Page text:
The most toxic Christians of all would rather die than lower themselves to the status of supplicants. The whole reason many of them got into that flavor of Christianity in the first place was because it gave them easy access to levels of power they absolutely do not rate on their own merits.

Their religion’s sourcebook might talk a very big game about how Christians should UM-bull humble themselves, and evangelicals in particular might crow about how totally biblical they are, but in lived reality the worst apples of the bunch don’t want to actually do that.

But they also don’t want to outright call themselves lords and masters. Doing so flies in the face of their false-humility schtick. Besides, even they’ve figured out that they don’t need to blatantly advertise the truth to draw in those who also seek undeserved power over others. No, it’s way better to mislabel their dream job. Then they can pretend that they act entitled and grab constantly at temporal power because the Bible told them to do it.

A few people might realize that what they’re doing looks more like the Grand Dukes of Tuscany or even the Medici Popes from back in the Renaissance, but hey, their own adherents generally won’t. For a while, anyway.

What It All Means.

I won’t apologize for raising my boys to be Christian men.

Janie Lee Kelly, very intentionally missing an important point or three

 

As the religion’s adherents dive further and further into extremism, this trilemma is going to become more important to know about. People will see more and more Christians whose evangelism attempts are completely baffling–until we realize that they trying to act from a position of lordship, not salesmanship. Such Christians seek to command and to seize what they consider their rightful due. Worst of all, they’re going to get angrier and angrier about being asked to follow the same rules everyone else must follow to be considered civil and courteous, expectations which they already see as attempts to humiliate them.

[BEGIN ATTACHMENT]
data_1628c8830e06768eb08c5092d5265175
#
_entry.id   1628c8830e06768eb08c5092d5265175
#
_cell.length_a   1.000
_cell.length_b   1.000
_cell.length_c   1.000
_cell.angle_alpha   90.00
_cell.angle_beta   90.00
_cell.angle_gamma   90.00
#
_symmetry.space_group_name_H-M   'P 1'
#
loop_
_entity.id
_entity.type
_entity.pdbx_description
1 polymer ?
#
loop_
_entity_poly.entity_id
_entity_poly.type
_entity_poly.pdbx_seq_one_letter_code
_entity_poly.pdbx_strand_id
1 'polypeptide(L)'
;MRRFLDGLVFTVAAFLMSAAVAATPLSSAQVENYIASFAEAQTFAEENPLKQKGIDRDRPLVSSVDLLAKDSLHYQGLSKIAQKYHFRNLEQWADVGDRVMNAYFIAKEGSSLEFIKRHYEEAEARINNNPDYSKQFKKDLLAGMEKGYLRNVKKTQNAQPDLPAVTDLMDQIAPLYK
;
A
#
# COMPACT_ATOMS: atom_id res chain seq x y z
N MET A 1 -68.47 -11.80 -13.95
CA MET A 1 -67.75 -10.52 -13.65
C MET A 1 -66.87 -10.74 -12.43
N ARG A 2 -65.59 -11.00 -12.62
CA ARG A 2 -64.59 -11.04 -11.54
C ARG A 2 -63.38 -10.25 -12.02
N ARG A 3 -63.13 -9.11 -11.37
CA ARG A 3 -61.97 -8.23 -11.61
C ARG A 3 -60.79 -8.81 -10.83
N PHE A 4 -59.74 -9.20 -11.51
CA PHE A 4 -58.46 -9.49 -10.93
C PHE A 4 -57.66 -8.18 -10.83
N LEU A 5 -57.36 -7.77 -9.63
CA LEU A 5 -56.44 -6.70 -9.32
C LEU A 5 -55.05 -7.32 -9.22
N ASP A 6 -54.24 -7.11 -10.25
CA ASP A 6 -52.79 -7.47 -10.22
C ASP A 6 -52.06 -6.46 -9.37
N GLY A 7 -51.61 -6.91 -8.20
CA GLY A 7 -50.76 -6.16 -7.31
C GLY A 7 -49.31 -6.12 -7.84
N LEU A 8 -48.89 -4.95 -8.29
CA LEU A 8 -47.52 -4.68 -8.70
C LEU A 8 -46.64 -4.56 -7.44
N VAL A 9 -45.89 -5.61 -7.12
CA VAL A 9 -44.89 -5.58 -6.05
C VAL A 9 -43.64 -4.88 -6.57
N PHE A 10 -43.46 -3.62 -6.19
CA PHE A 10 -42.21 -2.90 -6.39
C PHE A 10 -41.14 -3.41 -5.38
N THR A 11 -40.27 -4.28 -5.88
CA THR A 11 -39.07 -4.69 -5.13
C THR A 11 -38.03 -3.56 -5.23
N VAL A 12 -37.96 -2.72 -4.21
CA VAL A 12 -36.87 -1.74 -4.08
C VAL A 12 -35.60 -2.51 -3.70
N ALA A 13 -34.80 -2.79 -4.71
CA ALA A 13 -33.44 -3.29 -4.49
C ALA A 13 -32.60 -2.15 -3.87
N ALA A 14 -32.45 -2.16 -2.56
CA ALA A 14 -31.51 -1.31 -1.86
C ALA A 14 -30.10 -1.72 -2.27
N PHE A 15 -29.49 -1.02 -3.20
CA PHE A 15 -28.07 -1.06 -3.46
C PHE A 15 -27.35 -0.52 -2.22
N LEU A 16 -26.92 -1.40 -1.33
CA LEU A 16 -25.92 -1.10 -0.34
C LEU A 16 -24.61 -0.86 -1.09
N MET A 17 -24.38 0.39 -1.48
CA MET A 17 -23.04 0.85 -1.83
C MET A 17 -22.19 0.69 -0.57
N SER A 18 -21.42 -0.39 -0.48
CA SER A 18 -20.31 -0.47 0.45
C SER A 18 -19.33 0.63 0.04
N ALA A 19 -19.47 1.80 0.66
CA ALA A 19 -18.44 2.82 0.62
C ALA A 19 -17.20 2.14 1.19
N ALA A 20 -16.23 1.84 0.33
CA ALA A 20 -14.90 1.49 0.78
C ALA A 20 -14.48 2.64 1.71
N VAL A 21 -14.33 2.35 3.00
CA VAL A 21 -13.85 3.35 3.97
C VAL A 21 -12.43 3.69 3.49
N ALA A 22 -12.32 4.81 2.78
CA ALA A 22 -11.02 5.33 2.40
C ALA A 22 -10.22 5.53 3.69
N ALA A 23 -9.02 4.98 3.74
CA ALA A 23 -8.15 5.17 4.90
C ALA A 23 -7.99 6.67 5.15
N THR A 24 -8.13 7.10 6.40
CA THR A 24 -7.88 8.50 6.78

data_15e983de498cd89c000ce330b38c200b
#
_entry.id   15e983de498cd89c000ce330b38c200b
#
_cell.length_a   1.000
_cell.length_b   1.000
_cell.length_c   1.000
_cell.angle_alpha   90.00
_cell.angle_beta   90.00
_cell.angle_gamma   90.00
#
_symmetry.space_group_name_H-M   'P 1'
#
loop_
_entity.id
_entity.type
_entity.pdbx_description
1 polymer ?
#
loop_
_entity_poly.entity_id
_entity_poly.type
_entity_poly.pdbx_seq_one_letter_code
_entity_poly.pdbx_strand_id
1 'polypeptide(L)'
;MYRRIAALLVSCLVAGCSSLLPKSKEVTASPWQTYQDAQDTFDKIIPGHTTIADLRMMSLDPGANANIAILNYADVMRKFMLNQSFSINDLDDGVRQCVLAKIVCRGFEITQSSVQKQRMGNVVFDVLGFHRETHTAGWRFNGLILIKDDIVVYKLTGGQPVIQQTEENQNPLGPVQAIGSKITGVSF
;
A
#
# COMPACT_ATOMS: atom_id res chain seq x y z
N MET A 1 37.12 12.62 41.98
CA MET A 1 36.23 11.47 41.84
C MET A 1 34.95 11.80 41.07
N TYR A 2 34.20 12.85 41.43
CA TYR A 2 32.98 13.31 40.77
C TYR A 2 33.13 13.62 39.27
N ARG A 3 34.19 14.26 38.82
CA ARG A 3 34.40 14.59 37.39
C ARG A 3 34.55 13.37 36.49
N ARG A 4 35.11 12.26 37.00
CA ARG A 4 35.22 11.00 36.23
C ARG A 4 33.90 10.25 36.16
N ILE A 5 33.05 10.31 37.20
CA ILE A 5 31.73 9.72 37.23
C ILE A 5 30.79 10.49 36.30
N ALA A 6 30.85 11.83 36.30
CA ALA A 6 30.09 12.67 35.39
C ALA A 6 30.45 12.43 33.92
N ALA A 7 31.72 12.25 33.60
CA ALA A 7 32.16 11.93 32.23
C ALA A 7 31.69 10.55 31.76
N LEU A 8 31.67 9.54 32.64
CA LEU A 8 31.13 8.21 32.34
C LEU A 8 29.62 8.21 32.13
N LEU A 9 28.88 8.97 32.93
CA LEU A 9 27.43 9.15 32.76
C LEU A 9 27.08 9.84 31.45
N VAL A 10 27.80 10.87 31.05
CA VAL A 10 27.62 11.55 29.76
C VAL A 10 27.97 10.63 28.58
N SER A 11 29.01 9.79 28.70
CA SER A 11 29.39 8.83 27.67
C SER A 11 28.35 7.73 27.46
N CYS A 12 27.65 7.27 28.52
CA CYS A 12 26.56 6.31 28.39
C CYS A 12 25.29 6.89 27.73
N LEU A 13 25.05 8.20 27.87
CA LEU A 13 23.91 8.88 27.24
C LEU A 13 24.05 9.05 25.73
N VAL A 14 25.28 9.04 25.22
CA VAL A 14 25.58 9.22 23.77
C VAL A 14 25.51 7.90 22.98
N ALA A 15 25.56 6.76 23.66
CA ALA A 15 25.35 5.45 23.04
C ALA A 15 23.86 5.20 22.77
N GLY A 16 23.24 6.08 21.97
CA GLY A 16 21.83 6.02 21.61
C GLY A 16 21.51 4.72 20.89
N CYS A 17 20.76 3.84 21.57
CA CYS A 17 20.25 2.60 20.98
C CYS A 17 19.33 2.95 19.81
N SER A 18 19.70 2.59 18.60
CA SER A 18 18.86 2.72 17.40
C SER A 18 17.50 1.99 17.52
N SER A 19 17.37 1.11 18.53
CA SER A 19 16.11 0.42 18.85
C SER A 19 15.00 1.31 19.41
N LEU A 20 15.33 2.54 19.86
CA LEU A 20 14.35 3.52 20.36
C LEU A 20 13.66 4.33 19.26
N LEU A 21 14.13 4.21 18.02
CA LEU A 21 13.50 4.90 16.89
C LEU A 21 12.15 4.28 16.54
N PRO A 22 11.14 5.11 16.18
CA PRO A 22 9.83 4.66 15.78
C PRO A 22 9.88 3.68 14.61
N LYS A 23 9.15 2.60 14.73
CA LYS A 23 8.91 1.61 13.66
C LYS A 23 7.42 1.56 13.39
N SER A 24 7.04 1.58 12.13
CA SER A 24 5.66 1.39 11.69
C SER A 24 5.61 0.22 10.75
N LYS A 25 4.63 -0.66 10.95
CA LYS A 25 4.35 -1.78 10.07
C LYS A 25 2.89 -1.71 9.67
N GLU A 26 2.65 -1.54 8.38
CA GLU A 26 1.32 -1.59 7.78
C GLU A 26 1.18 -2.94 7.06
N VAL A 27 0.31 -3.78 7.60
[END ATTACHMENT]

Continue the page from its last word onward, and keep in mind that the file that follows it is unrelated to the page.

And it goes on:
Push past their blustering and histrionics to discern the power dynamics they’re trying to recreate from their fantasies. Once we do that, their willful ignorance, their belligerence, and their aggression all start snapping into tight focus. What they’re doing makes perfect sense–if one knows about their fantasies of lordship.

No, they don’t act like real ambassadors should. And there’s a reason for it. That reason is also exactly why their religion is falling apart right now, for all its political successes lately. It’s also why not one single reputable survey gives Christians a bat’s chance in a bonfire of reversing their decline.

Christians can’t be lords–especially not anymore. They were never ambassadors. And they don’t wanna be salespeople.

My heart just bleeds peanut butter for ’em.

A Minnesota church. (bert knottenbeld, CC-SA.)

NEXT UP: When I talked about having to sell to customers and stay appealing forever, did you think about relationships? Well, if you did, then you, my friend, are prescient. When we come back to the Unequally Yoked Club–coming soon!–this topic is going to figure prominently into that discussion. Also this week, we’ve racked some gaming posts too! See you soon!


Endnotes.

1 Bear in mind that Billy Graham is a prime example of someone living in Christian Bizarro Land. His essay is nothing but a string of Christian dogwhistles, all aimed at priming his fundagelical followers to leap with both feet into the religion’s various culture wars. His life goal was to turn the world into the Republic of Gilead. No joke, no exaggeration.

Bumble’s Toy Distraction Count: 1 2 3

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About Captain Cassidy
Captain Cassidy grew up fervently Catholic, converted to the SBC in her teens, and became a Pentecostal shortly afterward. She even married an aspiring preacher! But then--record scratch!--she brought everything to a screeching halt when she deconverted in her mid-20s. That was 25 years ago. Now a comfortable None, she blogs on Roll to Disbelieve about psychology, pop culture, politics, relationships, cats, gaming, and more--and where they all intersect with religion. You can read more about the author here.